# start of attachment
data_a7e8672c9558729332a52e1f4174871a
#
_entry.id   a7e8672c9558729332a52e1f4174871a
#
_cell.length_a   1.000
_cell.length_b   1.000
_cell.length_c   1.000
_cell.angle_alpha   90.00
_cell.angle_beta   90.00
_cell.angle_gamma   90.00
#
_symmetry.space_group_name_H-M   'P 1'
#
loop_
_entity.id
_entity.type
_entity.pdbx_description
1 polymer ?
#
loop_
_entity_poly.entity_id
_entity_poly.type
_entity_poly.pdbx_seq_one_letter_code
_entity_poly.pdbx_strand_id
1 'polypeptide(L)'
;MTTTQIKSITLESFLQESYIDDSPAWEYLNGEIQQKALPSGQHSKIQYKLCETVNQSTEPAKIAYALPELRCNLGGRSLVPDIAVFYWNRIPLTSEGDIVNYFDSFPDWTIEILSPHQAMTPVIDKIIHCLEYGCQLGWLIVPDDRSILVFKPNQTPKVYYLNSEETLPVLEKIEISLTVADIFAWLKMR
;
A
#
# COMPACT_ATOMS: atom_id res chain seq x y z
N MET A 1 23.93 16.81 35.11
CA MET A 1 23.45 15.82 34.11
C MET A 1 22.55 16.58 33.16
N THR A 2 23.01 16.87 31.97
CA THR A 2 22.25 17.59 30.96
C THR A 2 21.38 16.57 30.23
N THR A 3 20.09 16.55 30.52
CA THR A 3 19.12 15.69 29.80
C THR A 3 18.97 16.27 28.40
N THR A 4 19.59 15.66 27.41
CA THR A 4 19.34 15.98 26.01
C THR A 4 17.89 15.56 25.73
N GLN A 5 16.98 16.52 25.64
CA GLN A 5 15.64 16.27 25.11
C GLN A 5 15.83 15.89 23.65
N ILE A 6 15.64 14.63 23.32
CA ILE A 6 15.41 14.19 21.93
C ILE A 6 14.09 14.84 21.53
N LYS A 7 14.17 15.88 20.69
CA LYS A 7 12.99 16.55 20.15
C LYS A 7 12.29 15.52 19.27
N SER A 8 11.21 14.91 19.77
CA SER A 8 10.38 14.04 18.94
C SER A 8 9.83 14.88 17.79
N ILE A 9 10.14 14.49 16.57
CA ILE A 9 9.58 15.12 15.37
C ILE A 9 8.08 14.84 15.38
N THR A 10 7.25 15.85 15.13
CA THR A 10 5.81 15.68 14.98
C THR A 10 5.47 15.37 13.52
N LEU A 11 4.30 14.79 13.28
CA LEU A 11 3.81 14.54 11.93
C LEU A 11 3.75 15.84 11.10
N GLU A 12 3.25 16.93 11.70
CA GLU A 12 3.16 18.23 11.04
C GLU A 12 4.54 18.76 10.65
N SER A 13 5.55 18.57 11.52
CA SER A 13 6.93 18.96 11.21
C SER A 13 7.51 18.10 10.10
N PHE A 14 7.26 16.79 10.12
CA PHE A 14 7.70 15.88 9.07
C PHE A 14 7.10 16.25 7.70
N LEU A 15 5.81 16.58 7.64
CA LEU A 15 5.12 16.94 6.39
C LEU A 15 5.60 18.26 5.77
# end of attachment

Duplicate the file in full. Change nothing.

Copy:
data_a7e8672c9558729332a52e1f4174871a
#
_entry.id   a7e8672c9558729332a52e1f4174871a
#
_cell.length_a   1.000
_cell.length_b   1.000
_cell.length_c   1.000
_cell.angle_alpha   90.00
_cell.angle_beta   90.00
_cell.angle_gamma   90.00
#
_symmetry.space_group_name_H-M   'P 1'
#
loop_
_entity.id
_entity.type
_entity.pdbx_description
1 polymer ?
#
loop_
_entity_poly.entity_id
_entity_poly.type
_entity_poly.pdbx_seq_one_letter_code
_entity_poly.pdbx_strand_id
1 'polypeptide(L)'
;MTTTQIKSITLESFLQESYIDDSPAWEYLNGEIQQKALPSGQHSKIQYKLCETVNQSTEPAKIAYALPELRCNLGGRSLVPDIAVFYWNRIPLTSEGDIVNYFDSFPDWTIEILSPHQAMTPVIDKIIHCLEYGCQLGWLIVPDDRSILVFKPNQTPKVYYLNSEETLPVLEKIEISLTVADIFAWLKMR
;
A
#
# COMPACT_ATOMS: atom_id res chain seq x y z
N MET A 1 23.93 16.81 35.11
CA MET A 1 23.45 15.82 34.11
C MET A 1 22.55 16.58 33.16
N THR A 2 23.01 16.87 31.97
CA THR A 2 22.25 17.59 30.96
C THR A 2 21.38 16.57 30.23
N THR A 3 20.09 16.55 30.52
CA THR A 3 19.12 15.69 29.80
C THR A 3 18.97 16.27 28.40
N THR A 4 19.59 15.66 27.41
CA THR A 4 19.34 15.98 26.01
C THR A 4 17.89 15.56 25.73
N GLN A 5 16.98 16.52 25.64
CA GLN A 5 15.64 16.27 25.11
C GLN A 5 15.83 15.89 23.65
N ILE A 6 15.64 14.63 23.32
CA ILE A 6 15.41 14.19 21.93
C ILE A 6 14.09 14.84 21.53
N LYS A 7 14.17 15.88 20.69
CA LYS A 7 12.99 16.55 20.15
C LYS A 7 12.29 15.52 19.27
N SER A 8 11.21 14.91 19.77
CA SER A 8 10.38 14.04 18.94
C SER A 8 9.83 14.88 17.79
N ILE A 9 10.14 14.49 16.57
CA ILE A 9 9.58 15.12 15.37
C ILE A 9 8.08 14.84 15.38
N THR A 10 7.25 15.85 15.13
CA THR A 10 5.81 15.68 14.98
C THR A 10 5.47 15.37 13.52
N LEU A 11 4.30 14.79 13.28
CA LEU A 11 3.81 14.54 11.93
C LEU A 11 3.75 15.84 11.10
N GLU A 12 3.25 16.93 11.70
CA GLU A 12 3.16 18.23 11.04
C GLU A 12 4.54 18.76 10.65
N SER A 13 5.55 18.57 11.52
CA SER A 13 6.93 18.96 11.21
C SER A 13 7.51 18.10 10.10
N PHE A 14 7.26 16.79 10.12
CA PHE A 14 7.70 15.88 9.07
C PHE A 14 7.10 16.25 7.70
N LEU A 15 5.81 16.58 7.64
CA LEU A 15 5.12 16.94 6.39
C LEU A 15 5.60 18.26 5.77